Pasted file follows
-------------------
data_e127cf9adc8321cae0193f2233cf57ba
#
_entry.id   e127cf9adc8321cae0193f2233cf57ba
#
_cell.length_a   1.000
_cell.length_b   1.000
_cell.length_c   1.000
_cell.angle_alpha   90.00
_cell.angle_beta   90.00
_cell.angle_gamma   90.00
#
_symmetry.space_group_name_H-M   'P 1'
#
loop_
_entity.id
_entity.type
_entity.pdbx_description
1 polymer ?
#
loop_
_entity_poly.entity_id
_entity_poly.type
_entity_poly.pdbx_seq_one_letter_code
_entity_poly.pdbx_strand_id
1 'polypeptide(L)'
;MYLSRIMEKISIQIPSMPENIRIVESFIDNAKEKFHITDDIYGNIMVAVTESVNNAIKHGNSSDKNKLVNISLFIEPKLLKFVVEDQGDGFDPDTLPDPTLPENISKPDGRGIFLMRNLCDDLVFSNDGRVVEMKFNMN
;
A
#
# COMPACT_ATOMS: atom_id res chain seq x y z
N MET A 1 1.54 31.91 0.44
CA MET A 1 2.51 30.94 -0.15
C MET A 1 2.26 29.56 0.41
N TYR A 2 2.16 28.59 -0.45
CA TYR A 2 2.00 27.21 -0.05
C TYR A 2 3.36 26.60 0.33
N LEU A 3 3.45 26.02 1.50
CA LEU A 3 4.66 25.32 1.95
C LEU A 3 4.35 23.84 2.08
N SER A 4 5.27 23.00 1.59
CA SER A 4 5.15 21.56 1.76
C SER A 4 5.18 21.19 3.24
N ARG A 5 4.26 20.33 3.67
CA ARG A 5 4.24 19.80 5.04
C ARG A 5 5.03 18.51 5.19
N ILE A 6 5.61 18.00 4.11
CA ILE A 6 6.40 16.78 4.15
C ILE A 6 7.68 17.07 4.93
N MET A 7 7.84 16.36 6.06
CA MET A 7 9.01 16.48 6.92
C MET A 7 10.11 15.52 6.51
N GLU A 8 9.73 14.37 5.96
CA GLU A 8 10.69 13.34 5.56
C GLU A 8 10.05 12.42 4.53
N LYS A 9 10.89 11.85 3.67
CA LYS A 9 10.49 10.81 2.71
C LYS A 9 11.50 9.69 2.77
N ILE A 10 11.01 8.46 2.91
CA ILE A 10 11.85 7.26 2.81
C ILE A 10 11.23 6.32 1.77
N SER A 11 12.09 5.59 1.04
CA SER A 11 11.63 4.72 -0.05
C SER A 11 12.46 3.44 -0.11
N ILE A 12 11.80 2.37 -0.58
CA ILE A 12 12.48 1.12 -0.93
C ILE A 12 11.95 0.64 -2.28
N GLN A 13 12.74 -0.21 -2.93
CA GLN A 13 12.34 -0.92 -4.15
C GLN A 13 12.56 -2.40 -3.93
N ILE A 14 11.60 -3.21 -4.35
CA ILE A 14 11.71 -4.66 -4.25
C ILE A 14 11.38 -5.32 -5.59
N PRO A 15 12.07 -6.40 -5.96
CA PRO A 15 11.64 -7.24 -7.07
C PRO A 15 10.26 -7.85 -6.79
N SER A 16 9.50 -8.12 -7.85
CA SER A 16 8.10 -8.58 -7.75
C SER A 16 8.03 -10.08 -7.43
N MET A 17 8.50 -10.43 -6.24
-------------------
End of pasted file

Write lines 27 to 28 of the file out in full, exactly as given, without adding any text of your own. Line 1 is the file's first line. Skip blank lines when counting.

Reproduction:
;
A